Talk is cheap

Just over a week ago the maker of the popular Weak Auras addon posted a tweet about the current number of subscribers for World of Warcraft. The tweet was suggesting that after a new API had been made available, that it was possible to derive current subscribers to the game. Current subscribers for the game have dropped by around 2 million only two months after the release, for the western North American and Europe realms (servers).

Because the tweet was based on a soon to be deleted post elsewhere, there was no verification or way to validate the numbers. However this didn’t stop the news spreading and quickly people repeating it as fact. In addition many were quick to shut down conversations in their space (i.e. ResetEra or Reddit) because the claims couldn’t be substantiated. In addition Activision Blizzard responded to say the data was false.

So whilst there is nothing wrong with regarding the original leaked numbers as dubious i.e. anyone can claim anything on the internet. The response from Activision Blizzard should also be treated with cynicism. Many were quick to claim that Activision Blizzard wouldn’t lie because they have a legal responsibility not to mislead their shareholders. However the claim that the numbers are false can be made on so many levels, i.e. the number is only 99.99% accurate, or the data doesn’t include the Asia region subscribers etc. The fact is Activision Blizzard hasn’t published World of Warcraft subscribers numbers since 2015 when the game had 5.5 million subscribers.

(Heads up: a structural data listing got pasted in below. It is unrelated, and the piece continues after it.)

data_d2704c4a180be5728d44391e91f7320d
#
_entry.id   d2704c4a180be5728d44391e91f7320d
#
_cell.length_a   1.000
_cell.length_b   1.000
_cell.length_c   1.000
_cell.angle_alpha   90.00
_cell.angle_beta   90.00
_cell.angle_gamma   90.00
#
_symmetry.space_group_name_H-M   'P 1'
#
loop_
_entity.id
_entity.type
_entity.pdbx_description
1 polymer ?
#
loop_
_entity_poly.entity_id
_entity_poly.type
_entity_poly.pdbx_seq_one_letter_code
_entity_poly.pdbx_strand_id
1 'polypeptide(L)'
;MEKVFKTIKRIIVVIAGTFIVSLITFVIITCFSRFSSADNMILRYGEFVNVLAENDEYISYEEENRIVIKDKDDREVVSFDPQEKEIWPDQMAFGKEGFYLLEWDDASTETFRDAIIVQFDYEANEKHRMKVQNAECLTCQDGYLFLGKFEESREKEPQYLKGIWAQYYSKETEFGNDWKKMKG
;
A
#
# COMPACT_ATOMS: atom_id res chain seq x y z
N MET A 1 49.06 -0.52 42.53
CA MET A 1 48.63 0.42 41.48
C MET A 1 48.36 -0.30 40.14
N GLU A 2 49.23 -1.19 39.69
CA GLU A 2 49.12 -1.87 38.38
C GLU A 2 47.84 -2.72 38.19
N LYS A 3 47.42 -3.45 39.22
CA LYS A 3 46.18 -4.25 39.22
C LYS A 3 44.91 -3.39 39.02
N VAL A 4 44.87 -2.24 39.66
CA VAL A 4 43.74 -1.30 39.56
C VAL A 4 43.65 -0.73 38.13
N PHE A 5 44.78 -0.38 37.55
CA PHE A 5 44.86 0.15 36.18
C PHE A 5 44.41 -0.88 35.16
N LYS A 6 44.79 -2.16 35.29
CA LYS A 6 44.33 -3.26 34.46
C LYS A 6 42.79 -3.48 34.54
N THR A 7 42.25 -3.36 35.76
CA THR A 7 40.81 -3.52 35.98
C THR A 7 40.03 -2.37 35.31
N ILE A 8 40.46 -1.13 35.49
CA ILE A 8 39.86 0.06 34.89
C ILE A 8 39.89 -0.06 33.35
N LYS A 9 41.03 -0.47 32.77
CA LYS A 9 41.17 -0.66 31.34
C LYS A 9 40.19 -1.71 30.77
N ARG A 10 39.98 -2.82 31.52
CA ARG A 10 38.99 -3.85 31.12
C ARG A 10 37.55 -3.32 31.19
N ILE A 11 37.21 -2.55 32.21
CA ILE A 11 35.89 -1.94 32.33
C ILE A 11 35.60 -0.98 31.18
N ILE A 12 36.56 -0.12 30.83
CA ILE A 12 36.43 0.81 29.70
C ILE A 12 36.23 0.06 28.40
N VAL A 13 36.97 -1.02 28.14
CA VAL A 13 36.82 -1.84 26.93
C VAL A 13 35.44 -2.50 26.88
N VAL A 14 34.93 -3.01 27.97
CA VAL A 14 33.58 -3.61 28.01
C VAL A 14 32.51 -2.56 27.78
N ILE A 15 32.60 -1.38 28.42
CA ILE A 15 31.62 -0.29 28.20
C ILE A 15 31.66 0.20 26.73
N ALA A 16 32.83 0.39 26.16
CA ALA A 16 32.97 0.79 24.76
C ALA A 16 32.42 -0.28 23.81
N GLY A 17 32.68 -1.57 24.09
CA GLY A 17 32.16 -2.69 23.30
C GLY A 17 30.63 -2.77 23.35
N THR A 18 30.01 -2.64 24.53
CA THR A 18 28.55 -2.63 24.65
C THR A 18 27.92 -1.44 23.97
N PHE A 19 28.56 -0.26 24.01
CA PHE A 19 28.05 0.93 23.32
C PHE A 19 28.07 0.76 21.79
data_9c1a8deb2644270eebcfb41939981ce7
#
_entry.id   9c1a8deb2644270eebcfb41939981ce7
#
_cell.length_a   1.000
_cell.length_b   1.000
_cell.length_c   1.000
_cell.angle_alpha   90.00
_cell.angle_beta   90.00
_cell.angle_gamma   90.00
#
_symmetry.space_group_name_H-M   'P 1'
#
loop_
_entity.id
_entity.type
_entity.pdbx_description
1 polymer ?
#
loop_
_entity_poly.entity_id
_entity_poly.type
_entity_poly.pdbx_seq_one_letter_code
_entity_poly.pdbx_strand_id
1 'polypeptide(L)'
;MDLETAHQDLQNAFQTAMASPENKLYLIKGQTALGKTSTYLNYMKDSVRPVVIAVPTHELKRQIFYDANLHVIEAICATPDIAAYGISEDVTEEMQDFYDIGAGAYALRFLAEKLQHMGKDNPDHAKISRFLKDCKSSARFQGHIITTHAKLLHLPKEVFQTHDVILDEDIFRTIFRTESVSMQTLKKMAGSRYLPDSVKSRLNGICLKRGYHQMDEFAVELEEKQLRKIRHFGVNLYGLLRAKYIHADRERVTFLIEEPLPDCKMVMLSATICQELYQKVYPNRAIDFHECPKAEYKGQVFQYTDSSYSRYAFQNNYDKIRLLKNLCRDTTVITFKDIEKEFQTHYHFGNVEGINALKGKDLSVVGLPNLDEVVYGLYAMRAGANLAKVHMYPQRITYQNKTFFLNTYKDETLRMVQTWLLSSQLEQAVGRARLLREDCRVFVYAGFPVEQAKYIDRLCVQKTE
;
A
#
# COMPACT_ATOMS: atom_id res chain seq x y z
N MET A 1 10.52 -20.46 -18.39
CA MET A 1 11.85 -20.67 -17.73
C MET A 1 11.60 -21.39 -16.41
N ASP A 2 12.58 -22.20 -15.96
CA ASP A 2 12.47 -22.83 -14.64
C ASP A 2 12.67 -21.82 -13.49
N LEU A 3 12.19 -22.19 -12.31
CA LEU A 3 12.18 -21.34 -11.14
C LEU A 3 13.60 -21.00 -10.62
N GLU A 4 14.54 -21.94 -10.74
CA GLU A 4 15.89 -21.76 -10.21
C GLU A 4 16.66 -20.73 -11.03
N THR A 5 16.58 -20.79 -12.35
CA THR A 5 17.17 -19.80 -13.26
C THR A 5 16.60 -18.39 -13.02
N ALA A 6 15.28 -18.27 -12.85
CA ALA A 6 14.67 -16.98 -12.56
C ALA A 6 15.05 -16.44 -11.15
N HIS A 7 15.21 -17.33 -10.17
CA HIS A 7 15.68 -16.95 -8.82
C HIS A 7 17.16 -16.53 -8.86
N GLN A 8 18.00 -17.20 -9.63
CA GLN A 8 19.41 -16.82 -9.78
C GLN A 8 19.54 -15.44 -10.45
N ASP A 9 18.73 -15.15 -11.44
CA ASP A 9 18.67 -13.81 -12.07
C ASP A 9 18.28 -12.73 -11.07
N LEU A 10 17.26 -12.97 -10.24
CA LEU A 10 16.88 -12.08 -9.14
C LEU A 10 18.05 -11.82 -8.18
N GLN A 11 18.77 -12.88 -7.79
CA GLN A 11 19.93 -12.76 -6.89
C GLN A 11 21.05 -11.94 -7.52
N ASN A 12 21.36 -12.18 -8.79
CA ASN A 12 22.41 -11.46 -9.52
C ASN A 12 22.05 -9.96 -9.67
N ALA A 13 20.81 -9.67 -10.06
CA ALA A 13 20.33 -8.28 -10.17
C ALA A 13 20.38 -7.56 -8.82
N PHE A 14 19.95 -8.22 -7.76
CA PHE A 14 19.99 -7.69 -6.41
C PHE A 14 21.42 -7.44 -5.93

Like many other companies Activision Blizzard has moved away from factual and meaningful data such as unit sales and subscribers to ‘player engagement’ and monthly active users (MAU) for the purposes of reporting financial information. However this is less useful data, very easy to hide behind and doesn’t really provide enough detail to analyse. Activision Blizzard MAU data is all players across all of its games and purchases grouped up into one big number. With free-to-play games included it is very difficult to see how World of Warcraft is performing. And since 2015 Activision Blizzard has only ever released ‘positive’ PR data- i.e. sold 3.4 million copies of Battle for Azeroth on day one. It will never release active subscribers unless it a. decided to, and b. the numbers were extremely healthy.

And it isn’t alone in this. Microsoft, for example, since 2015 has stopped reporting on the number of Xbox One units sold, or the number of Xbox Live Gold subscribers (i.e. paying). This is very likely as it was selling less Xbox Ones than Sony’s PlayStation 4 and the fact Gold subscribers was probably declining as a result. In fact we know from other data (i.e EA etc.) that Xbox One has sold less units that the Xbox 360 had at the same time in its lifetime. Microsoft is generating more revenue from digital sales but from less console players. We don’t even know what constitutes a Microsoft MAU. It could simply be someone logging into the Windows 10 Xbox App. In other words pretty garbage information.

However one thing was interesting and that is how people simply discounted that there might only be 3.2 million subscribers (in NA/EU, so excluding Asia servers). I’ve seen people state this couldn’t be true because why would anyone not buy gametime for an expansion they had already purchased (the 3.4m day one sales as noted earlier). Well I know this can be true because I was one of those players. Despite preordering the expansion for Allied Races during Legion I simply didn’t subscribe to World of Warcraft again until after the release of Battle for Azeroth. Also with the ability to buy gametime with in-game gold it’s quite possible the numbers for day one sales could have exceeded the subscribers at release.